Gov. Rick Scott Archives - Page 7 of 66 - Florida Politics

Is Rick Scott co-opting Florida’s judicial nominating process?

Christian D. Searcy doesn’t consider himself “the most political person” but suggests you don’t need a weatherman to see which way the wind is blowing on Florida’s judicial nominating panels.

Searcy, president of the Searcy, Denney, Scarola, Barnhart & Shipley personal-injury law firm, reacted to Tuesday’s news about the state’s Judicial Nominating Commissions (JNCs).

Gov. Rick Scott had summarily rejected all suggestions from The Florida Bar to fill vacancies in several JNCs, the panels that recommend lawyers for judgeships.

Searcy once was on a slate of three people recommended by the Bar to serve on West Palm Beach’s 4th District Court of Appeal nominating commission.

He and Kathryn S. Pecko of Hollywood and Glenn J. Waldman of Fort Lauderdale were rejected by Scott in November 2015, according to Bar records. He was never given a reason why, Searcy said.

“It would seem to any fair-minded person (that) what’s happening to these slates is just plain wrong,” he said. “It seems as though this governor aims to make the judiciary just another branch of the Governor’s Office.”

Scott and fellow conservatives have long complained of judicial activism, and the governor has said he wants “judges (who) say what the law is, rather than what it should be.” But often, that’s in response to a decision that just happens to go against a policy they favor.

In the Florida House, for instance, “the GOP leadership has been sore at the Supreme Court for a while now, mostly over forced legislative redistricting rules and use of public funds for school tuition vouchers,” writes Tallahassee Democrat columnist Bill Cotterell, referring to recently filed measures that could allow lawmakers to override court decisions they don’t like.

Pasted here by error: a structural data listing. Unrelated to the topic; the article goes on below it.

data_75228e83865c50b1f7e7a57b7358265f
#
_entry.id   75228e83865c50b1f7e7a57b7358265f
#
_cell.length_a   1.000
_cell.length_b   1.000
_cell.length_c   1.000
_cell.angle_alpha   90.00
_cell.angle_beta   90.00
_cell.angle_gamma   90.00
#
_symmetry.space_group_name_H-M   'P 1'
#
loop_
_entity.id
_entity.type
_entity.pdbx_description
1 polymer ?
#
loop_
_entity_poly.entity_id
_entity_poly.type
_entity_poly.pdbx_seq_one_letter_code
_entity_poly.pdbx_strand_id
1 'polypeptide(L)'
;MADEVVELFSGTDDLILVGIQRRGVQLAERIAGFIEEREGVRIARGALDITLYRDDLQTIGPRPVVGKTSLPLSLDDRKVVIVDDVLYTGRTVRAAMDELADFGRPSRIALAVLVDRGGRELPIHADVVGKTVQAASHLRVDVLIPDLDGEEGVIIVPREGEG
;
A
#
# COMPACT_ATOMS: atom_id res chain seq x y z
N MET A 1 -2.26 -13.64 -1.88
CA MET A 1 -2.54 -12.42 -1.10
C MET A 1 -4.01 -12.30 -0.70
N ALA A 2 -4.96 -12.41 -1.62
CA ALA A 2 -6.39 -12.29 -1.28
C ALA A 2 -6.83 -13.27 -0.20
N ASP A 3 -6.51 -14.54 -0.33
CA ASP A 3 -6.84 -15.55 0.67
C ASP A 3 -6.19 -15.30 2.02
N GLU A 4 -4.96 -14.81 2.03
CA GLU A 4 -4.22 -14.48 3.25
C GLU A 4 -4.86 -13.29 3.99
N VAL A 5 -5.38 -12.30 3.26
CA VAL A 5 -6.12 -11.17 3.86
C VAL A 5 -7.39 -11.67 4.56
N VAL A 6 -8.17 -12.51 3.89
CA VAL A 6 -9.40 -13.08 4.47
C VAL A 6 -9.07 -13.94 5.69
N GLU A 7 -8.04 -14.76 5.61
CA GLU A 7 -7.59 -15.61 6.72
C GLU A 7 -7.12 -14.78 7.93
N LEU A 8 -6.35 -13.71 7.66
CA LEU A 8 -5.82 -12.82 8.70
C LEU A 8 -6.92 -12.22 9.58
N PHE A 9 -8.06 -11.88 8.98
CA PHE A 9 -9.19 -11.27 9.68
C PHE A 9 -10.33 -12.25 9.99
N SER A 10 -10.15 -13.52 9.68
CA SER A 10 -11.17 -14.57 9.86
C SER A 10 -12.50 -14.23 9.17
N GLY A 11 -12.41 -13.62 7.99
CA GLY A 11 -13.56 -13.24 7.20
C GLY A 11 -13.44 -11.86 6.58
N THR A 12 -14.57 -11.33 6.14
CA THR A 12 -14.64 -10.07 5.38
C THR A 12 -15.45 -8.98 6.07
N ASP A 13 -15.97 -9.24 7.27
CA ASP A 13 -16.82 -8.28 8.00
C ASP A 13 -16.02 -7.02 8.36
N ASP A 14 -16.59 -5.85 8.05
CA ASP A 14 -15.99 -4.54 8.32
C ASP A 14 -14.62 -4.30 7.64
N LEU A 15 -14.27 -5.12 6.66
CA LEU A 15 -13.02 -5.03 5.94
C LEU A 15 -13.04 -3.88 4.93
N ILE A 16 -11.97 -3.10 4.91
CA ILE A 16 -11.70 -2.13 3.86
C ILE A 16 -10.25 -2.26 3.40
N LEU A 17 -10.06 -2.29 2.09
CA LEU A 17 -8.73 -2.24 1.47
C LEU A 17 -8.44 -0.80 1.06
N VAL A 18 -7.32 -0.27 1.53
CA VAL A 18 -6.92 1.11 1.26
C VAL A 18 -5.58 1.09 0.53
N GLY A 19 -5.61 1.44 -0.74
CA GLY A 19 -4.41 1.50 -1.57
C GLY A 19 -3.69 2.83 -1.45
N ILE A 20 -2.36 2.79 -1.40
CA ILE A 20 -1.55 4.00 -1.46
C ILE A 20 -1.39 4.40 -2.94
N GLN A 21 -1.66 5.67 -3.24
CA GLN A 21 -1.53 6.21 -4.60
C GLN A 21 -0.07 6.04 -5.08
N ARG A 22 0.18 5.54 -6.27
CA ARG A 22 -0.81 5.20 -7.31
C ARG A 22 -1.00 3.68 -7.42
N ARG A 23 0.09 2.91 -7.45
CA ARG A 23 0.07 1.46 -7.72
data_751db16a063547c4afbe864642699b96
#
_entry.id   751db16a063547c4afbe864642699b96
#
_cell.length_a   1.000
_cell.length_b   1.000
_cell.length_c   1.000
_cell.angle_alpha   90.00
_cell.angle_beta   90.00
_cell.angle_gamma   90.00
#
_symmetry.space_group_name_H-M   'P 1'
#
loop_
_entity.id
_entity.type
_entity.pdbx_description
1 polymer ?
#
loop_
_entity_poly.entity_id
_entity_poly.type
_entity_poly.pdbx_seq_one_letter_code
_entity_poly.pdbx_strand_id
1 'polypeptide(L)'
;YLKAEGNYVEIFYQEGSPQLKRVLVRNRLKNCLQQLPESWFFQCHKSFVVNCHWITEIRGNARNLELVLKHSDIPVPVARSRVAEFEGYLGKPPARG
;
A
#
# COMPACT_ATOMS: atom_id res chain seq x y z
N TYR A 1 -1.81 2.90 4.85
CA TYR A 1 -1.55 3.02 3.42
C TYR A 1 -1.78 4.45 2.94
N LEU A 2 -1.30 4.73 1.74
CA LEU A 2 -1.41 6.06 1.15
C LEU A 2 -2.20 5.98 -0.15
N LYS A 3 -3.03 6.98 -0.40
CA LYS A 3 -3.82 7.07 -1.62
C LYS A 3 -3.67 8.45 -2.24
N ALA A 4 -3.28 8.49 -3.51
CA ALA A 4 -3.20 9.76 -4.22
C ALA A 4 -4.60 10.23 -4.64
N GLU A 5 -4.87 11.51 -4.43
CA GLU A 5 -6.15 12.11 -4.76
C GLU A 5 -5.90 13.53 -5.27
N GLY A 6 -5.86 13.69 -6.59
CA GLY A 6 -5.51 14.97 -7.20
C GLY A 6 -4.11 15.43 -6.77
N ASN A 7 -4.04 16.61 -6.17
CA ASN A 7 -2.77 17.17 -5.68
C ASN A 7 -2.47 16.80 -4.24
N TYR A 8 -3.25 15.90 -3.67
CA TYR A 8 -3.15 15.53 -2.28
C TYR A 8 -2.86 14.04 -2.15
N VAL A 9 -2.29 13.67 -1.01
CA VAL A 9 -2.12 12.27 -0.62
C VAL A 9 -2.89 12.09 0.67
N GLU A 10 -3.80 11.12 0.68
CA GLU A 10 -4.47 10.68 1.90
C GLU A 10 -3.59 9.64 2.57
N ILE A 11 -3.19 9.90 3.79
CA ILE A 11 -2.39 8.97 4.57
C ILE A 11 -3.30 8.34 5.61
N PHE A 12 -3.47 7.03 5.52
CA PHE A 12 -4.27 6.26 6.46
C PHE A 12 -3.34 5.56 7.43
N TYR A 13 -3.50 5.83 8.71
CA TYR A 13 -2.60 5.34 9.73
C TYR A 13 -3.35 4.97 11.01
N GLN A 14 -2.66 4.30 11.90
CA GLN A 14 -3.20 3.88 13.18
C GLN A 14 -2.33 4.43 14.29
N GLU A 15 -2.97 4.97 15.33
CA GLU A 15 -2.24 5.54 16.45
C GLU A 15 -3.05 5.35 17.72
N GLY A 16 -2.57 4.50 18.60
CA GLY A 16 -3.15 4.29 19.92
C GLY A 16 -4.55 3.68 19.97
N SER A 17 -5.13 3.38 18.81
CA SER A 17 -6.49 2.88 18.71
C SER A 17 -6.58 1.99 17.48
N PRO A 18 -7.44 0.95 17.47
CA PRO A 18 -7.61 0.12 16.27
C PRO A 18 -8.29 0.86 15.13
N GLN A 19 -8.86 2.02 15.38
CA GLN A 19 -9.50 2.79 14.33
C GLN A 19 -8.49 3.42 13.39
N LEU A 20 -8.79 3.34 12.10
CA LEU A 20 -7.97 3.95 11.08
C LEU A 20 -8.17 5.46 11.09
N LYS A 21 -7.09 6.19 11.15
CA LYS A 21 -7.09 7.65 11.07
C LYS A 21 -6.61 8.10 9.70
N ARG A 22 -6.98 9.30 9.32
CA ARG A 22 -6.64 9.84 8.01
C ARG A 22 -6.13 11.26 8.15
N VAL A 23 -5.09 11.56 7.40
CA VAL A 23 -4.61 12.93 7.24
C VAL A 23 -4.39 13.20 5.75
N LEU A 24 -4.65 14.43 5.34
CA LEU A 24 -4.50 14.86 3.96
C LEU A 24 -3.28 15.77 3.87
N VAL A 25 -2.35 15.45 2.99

When Scott presented C. Alan Lawson last month as his first choice for the Florida Supreme Court, the governor said Lawson “clearly believes in following the rule of law. He is going to do a good job … and he’s not going to legislate from the bench.”

Scott “appoints JNC members who share his vision that judges will follow the law and serve humbly,” spokeswoman Lauren Schenone told “The voters that elected him expect that.”

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The nine-member Judicial Nominating Commissions, made up of lawyers and non-lawyers, hold great sway over who becomes a judge in Florida.

When a vacancy occurs that must be filled by appointment, a JNC “submit(s) three to six names of the most highly qualified applicants to the Governor, who must make a final selection from the list.”

The system, known as judicial merit selection, is supposed to ensure a nonpartisan way “to locate, recruit, investigate, and evaluate applicants for judicial office.”

Nominating commissions’ “structure and composition must provide a climate that fosters public confidence in the process,” wrote retired U.S. Supreme Court Justice Sandra Day O’Connor in a 2014 white paper. “They must not be a political or partisan entity.”

Getting onto a commission under Scott hasn’t been easy.

“Five members are appointed directly by the Governor, and the (Florida) Bar sends nominations to the Governor to fill the remaining four spots,” according to the Bar’s website.

But state law allows the governor to “reject all of the nominees recommended for a position and request that the (Bar) submit a new list.” In that way, a governor can simply turn down the Bar until he gets the names he wants.

Bar records show that Scott has rejected approximately 90 names put forth by the Bar for JNC openings since he took office in 2011. Of those, Searcy was the only person contacted by who would speak on the record.

Florida’s system “used to be held up as a model,” Searcy said. “But now it just allows (nominating panels) to be stacked by a governor.”

Rick Scott rejects Bar’s nominees for state’s judicial panels

Gov. Rick Scott has rejected all suggestions from The Florida Bar to fill vacancies in several of the state’s Judicial Nominating Commissions (JNC), the panels that recommend lawyers for judgeships.

The latest rejections now add up to at least 90 of the Bar’s recommendations for JNC openings that Scott has turned down since taking office in 2011, according to Bar records.

Other names that Scott rejected over the years include Vero Beach lawyer Erin Grall, now a Republican state representative, and nationally known civil-rights attorney Ben Crump of Tallahassee.